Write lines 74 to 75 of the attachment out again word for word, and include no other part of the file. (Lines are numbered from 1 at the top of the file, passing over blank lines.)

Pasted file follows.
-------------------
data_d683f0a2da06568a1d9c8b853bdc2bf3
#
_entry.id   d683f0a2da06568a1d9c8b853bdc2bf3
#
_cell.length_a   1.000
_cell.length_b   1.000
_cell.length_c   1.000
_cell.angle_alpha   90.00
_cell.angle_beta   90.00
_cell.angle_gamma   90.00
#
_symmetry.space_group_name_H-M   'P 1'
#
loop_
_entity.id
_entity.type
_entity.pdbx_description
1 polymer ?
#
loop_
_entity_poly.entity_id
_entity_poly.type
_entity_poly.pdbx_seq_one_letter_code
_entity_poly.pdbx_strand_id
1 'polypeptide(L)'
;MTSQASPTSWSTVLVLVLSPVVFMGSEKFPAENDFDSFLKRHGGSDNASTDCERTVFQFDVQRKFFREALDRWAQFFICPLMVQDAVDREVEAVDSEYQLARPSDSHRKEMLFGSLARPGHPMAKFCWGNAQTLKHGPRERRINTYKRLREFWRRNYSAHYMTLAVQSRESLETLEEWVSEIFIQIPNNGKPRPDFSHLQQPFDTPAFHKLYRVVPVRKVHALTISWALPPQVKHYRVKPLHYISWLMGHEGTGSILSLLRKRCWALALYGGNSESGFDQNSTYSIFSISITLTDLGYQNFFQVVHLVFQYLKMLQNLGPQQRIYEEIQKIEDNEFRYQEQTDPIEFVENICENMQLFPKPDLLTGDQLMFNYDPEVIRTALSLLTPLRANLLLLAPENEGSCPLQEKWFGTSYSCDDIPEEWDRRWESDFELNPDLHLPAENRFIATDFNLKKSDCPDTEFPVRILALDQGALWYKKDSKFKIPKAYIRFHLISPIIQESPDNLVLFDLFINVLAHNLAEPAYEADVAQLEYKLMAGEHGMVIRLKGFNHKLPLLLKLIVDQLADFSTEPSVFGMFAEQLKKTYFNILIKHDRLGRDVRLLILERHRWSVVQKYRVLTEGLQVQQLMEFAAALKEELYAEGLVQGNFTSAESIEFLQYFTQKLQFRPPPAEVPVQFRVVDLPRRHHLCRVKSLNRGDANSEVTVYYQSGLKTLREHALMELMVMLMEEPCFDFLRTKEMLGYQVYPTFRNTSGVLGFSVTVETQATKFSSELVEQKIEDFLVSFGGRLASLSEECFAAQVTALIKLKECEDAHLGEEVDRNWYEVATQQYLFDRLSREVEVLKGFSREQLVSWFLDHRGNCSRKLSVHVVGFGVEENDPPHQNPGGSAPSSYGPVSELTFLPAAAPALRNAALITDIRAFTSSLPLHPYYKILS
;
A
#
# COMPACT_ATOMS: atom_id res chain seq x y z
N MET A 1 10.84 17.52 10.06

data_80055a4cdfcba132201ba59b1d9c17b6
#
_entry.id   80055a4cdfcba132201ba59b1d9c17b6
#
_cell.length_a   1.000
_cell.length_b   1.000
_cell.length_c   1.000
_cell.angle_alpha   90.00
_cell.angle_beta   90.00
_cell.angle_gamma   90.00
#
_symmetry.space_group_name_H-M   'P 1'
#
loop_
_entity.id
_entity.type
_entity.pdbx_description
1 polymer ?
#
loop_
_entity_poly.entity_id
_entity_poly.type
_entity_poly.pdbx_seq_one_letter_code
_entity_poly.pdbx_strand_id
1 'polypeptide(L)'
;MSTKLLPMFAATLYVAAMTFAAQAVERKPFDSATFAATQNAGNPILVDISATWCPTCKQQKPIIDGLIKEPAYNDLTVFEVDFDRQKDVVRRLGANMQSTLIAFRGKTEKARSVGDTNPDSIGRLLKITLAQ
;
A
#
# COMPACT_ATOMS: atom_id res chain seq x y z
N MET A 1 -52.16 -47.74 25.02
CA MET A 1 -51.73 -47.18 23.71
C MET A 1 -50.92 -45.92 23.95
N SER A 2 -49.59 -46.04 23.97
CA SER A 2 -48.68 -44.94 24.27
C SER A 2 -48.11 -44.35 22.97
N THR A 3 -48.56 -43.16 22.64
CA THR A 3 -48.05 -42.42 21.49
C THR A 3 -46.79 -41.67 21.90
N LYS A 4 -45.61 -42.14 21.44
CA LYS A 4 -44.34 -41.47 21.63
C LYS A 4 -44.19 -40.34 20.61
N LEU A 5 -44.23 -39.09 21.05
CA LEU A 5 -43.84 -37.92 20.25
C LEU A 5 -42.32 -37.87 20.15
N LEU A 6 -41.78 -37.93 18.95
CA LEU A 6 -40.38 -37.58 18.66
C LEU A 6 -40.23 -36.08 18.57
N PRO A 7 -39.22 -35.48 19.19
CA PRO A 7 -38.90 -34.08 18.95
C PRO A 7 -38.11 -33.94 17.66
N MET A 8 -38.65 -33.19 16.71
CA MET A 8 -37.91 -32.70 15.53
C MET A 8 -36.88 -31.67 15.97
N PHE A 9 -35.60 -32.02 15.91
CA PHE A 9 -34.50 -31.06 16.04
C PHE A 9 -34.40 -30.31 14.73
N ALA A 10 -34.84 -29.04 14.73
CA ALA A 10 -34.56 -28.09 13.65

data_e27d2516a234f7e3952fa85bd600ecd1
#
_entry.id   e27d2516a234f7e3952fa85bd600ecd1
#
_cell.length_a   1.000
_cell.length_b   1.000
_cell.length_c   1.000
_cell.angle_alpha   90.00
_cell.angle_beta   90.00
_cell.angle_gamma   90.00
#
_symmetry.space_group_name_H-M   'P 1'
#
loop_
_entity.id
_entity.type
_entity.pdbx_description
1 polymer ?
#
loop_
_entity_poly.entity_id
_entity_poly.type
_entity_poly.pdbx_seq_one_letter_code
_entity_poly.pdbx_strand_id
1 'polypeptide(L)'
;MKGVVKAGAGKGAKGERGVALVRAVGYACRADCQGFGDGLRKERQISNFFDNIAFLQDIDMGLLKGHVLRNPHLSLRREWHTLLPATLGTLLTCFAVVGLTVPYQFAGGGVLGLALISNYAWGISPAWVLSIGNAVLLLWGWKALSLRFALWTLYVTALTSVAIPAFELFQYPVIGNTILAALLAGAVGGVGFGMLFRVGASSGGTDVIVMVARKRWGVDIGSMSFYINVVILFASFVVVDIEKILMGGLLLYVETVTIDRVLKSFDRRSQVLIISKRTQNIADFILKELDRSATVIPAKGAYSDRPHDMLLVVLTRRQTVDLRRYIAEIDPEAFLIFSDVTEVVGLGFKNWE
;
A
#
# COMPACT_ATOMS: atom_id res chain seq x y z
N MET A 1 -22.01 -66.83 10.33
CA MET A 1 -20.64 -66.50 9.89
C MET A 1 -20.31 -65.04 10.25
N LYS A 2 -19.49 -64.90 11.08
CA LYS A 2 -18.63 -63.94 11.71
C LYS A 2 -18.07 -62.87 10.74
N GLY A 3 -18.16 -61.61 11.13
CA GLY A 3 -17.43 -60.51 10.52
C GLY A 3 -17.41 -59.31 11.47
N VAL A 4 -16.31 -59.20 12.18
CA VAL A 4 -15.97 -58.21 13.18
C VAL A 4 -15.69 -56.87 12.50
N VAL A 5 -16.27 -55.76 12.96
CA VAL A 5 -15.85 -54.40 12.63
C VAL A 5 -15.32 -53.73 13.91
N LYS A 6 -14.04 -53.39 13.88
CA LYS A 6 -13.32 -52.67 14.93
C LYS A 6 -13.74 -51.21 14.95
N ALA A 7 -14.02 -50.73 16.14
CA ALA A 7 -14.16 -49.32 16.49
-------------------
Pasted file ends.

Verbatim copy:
N LEU A 5 -44.23 -39.09 21.05
CA LEU A 5 -43.84 -37.92 20.25